HomeProductsBattery AlertsLow Voltage Alert

Low Voltage Alert

Double the life of your VRLA batteries

Machines like scissor lifts, floor cleaners and golf carts are often left idle for long periods of time. Due to parasitic loads and normal self-discharge, the batteries
will over-discharge all by themselves. When machines are in more frequent use, operators will sometimes use a vehicle until the battery is flat and then just move on to another machine, rather than take the discharged one back for charging.

This means that the VRLA batteries that power the machines fail and need to be replaced too frequently. These batteries are maintenance-free but are susceptible to permanent damage from over-discharge. Buying a better battery won’t help this as even the best quality VRLA battery can be rendered useless by one major deep discharge event. This is a problem caused by the users not being alerted when it is critical that the batteries are recharged. If operators abandon discharged machines instead of recharging, that machine will not be usable by the next operator and the batteries will degrade rapidly in the discharged state. A VRLA battery failure causes a lot of secondary problems like stranded and unusable machines that are vital to operations.

The Low Voltage Alert helps to stop that cycle from happening.

The LVA is a low voltage alert that monitors the battery and will alert operators when it critically needs to be charged to avoid damage. If the state of charge is acceptable the LVA flashes green. If the battery drops below the critical state of charge the LVA emits a loud audible warning tone, flashes red, and displays an illuminated charger plug icon which is universally understandable without instruction. If the LVA starts to make a sound, the operator can look at it and immediately understand that charging is critically required. 

By using the LVA it is possible to double the useful life of VRLA batteries by eliminating battery failure due to unintended over-discharge. Stop replacing batteries and start saving.

 Finalist of the 2020 FLTA Awards - Innovation
FLTA_2018-Winner.jpg

  • Easy to understand: With its bright orange and red warning LED's and shrill audible alarm, operators can easily understand what they need to do when they see or hear the alert.
  • Simple installation: Connect two wires to power and the LVA will autodetect the battery voltage. A reverse connection will not damage the LVA.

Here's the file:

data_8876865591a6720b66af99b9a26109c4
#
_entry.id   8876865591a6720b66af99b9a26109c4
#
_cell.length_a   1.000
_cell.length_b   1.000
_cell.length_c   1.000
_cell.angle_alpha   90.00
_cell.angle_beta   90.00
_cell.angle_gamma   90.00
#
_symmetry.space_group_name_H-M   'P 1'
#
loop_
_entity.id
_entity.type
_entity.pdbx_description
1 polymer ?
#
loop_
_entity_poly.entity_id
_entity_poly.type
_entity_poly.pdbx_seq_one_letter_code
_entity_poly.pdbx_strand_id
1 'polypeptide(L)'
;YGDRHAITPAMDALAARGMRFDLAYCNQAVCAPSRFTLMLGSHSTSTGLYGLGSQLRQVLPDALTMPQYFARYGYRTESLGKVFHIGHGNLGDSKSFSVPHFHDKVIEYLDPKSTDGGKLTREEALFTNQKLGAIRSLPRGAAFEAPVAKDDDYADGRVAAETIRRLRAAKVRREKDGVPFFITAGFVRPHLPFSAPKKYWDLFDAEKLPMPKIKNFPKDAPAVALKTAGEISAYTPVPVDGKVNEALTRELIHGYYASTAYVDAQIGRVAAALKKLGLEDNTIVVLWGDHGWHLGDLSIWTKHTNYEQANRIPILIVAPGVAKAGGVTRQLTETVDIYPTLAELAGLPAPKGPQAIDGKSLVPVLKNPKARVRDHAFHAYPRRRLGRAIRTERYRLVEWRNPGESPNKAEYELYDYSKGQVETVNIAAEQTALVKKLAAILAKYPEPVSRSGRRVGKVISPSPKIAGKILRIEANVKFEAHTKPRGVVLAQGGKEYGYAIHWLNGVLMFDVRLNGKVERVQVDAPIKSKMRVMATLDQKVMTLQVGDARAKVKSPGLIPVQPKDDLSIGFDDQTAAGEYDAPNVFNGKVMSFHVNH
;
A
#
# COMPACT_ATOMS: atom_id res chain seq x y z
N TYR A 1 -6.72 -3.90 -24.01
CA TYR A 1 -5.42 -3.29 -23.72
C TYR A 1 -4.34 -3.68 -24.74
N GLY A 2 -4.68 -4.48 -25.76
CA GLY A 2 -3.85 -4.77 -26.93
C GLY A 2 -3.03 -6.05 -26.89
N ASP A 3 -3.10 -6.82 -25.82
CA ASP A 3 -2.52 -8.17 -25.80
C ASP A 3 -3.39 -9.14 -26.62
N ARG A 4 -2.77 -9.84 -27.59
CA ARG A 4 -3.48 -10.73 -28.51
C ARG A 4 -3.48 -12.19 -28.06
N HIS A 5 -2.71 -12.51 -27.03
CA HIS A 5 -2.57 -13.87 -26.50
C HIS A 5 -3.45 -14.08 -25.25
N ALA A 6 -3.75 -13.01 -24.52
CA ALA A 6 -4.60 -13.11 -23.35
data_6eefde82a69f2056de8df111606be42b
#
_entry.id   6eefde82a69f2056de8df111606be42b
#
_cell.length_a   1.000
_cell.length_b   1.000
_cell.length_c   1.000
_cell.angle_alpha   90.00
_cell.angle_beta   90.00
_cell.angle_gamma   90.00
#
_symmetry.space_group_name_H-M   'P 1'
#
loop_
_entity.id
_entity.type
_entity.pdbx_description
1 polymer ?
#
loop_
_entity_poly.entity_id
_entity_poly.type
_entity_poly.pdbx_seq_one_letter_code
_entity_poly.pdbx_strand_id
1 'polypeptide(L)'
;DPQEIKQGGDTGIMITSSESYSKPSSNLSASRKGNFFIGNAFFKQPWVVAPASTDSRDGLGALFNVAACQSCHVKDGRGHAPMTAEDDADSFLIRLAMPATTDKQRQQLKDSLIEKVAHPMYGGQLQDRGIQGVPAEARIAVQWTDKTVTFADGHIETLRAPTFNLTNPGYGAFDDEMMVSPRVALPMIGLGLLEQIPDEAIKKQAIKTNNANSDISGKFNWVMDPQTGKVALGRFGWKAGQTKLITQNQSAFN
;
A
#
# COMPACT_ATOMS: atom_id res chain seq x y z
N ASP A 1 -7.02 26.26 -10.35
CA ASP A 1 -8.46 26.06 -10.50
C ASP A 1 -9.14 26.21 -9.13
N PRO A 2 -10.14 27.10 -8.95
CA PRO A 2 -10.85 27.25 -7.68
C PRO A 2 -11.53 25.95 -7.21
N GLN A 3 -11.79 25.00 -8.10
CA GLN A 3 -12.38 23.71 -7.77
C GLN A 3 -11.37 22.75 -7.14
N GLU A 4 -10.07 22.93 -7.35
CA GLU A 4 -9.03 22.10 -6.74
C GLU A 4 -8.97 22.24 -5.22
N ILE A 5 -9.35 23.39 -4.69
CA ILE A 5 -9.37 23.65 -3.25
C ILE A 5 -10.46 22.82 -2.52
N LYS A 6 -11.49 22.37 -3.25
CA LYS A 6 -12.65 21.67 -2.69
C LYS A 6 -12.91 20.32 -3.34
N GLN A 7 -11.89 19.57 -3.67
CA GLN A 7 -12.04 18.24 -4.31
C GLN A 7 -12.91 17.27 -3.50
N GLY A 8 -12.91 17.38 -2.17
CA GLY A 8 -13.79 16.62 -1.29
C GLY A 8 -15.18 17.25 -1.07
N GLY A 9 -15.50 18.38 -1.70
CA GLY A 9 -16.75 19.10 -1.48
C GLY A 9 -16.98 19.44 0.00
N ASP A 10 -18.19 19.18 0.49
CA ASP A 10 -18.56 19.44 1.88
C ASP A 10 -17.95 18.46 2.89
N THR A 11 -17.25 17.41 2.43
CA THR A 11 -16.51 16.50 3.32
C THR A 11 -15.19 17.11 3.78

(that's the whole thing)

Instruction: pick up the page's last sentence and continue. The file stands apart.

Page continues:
• Peace of mind: For a small investment battery owners can prevent over-discharge events that irrevocably damage the battery lead to early replacement.
  • Fully classified: The LVA holds both the CE Mark and UKCA Mark so you can be assured of its safety.
  • Tough: The LVA is built to withstand the harsh environment of industrial battery applications. All materials are corrosion resistant and the low-profile design prevents damage from battery cables and other hazards. The LVA has been engineered to last the life of the battery.
  • Inexpensive and cost-effective: One major over-discharge event can kill a VRLA battery, by preventing this delivers rapid ROI after the first alarm sounds.
  • Rugged design: The tough, low-profile LVA has a small footprint.
  • Self-powered: The LVA is powered by the battery on which it is installed and uses a tiny amount of energy (less than 3 mA), which won’t reduce performance or battery life and won't self-trigger the low voltage alert. 
  • Satisfaction guaranteed: The LVA comes with a one-year conditional warranty and has an anticipated design life of greater than five years.

Operating Voltage

24-80V Nominal (72V Excluded)

Nominal current

5-20mA

Indications

Green: OK
Yellow (Centre): Charge Soon
Red (Edge) + Yellow (Centre): Charge Now

Reverse polarity

Yes

Over-discharge threshold

80%

Connections

(B) M10 steel ring

(S) M3 steel ring and screw

(Q) FlexiTap piercing

Flame retardant

UL-VB

Fuse

125mA (FlexiTap)

Dimensions

Circular

Height

 

44mm (Diameter)

20mm

Weight

VRLA

 

0.042kg (42g)

Warranty

1 year

How to install an LVA on a VRLA battery
Understanding the LED's on the LVA